This is a guide to the bizarre, complicated story of NieR and Drag-on Dragoon—with all their various side materials.
A not-so-brief real-world history
In 2003, Dragon-on Dragoon was released for the PS2 by the little-known studio Cavia. A few months later, an English translation was released under the title Drakengard.
A project of an underfunded, inexperienced dev, combining a Dynasty Warriors-style musou game with flight simulator sections in the vein of Ace Combat (which the devs had previously worked on). It didn’t have much reason to be a hit—and it wasn’t! But it found a small, dedicated fanbase, drawn to its comically dark setting, unsettling and dissonant soundtrack, and vivid and awful protagonists. It was followed by a much less interesting sequel, with Yoko Taro withdrawing to a cutscene director position. For a while, that was that.
Then came NieR in 2010.
NieR: Replicant for the PS3 and NieR: Gestalt for the XBox 360 sampled just about every genre of game, from shmups to text adventures, but mostly they were a third-person action-RPG. Originally conceived of as a fairy-tale world, it ended up being a kind of post-apocalyptic sci-fantasy. The story is powerful and tragic, Yoko Taro coming into his own as a writer with a lot of moments that hit your emotions like a train. Like DoD, the cast was unusual and striking - but instead of portraying a group of ‘crazy’ monsters like in DoD, they are deeply sympathetic outcasts whose situations follow from cruel circumstances. Okabe Keiichi joined on to make an incredible choral soundtrack, and Emi Evans got involved as the singer, creating a whole ‘chaos language’ for the project.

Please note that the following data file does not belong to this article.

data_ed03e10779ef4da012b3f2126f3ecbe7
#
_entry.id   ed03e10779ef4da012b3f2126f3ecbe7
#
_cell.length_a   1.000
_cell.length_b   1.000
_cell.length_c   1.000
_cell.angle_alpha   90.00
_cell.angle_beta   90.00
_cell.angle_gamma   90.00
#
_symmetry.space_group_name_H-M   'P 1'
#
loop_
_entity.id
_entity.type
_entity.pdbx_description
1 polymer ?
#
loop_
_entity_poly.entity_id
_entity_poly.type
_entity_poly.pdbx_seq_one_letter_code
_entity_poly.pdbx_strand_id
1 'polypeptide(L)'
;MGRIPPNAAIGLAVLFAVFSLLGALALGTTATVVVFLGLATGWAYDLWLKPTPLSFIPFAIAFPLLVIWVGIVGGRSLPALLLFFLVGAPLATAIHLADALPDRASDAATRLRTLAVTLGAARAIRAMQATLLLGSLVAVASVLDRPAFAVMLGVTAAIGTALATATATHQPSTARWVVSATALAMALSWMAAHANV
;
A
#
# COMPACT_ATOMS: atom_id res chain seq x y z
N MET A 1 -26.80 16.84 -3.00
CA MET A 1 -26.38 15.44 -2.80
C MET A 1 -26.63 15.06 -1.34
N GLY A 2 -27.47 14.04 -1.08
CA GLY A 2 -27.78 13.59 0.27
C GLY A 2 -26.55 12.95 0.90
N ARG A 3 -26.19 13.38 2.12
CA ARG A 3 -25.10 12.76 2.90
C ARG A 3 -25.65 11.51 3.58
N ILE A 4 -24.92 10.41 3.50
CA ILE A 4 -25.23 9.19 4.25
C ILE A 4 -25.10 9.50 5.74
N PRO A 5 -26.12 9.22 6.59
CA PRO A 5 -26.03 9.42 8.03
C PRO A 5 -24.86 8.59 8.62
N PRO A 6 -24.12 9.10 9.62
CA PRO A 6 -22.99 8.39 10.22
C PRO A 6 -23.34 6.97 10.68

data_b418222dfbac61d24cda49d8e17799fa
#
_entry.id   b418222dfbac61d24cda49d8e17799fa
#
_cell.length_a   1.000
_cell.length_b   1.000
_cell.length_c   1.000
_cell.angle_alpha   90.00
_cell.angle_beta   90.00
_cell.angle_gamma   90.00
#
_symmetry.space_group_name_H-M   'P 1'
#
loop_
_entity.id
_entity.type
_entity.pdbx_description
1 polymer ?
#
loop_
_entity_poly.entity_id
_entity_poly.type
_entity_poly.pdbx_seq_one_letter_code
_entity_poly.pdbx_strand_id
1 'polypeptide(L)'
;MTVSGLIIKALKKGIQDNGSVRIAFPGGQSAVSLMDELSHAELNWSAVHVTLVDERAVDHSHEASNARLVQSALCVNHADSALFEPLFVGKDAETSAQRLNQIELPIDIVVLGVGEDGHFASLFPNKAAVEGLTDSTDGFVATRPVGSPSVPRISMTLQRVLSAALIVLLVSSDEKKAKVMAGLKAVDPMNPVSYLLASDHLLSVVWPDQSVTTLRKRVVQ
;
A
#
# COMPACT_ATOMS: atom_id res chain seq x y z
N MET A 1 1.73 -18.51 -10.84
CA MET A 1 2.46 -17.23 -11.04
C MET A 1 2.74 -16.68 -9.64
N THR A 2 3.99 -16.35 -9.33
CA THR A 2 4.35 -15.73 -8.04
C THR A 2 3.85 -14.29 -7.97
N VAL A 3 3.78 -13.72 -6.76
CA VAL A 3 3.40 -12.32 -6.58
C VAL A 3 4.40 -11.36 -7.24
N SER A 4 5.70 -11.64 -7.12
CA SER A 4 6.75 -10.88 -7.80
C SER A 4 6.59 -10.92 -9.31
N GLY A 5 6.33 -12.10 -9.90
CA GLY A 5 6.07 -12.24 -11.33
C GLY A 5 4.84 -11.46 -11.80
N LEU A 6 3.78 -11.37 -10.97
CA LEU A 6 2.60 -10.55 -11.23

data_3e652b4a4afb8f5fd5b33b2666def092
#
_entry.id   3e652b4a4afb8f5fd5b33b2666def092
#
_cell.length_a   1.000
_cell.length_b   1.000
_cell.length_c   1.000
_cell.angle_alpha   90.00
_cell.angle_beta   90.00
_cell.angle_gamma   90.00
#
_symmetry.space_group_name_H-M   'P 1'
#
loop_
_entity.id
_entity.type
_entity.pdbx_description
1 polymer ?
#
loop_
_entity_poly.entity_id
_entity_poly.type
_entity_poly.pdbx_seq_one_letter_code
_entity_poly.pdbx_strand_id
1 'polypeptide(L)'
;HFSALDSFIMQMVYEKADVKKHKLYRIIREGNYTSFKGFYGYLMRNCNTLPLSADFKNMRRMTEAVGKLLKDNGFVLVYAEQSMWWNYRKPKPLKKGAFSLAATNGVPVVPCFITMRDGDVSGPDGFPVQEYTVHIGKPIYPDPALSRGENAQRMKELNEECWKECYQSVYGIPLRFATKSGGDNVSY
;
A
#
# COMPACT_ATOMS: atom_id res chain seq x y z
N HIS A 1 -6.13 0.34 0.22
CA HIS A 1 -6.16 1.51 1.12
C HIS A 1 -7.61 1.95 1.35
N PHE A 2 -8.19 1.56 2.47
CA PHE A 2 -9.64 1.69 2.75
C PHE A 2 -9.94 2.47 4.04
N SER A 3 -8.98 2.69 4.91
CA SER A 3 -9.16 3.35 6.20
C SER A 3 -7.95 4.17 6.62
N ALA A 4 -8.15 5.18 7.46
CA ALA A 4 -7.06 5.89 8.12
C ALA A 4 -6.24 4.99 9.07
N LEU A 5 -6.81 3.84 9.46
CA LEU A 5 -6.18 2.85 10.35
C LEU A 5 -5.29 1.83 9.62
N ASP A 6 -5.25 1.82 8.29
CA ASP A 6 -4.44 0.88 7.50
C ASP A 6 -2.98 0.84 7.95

Sadly, a combination of kinda dodgy gameplay and a bad landing with critics meant it was, once again, not a hit. But it picked up another dedicated fanbase in the people who played it far enough to fall in love, and created a surprising amount of spinoff media, most notably Grimoire NieR and an audio drama CD featuring the voice actors from the game.
At some point after that, Cavia folded and Yoko Taro went to work for Square-Enix directly. Drag-on Dragoon 3 was a 10th-anniversy prequel to DoD, standing somewhere between a character action game and a musou game like the original. It took the art direction somewhere a lot more anime than the dourly European DoD, and the tone became much more ‘darkly comic’ than ‘grimdark’. But it’s still very much a tragedy: the six Intoners, despite their more or less noble intentions, are each caught in a different model of terrible relationship, each chasing their flaws to a miserable end.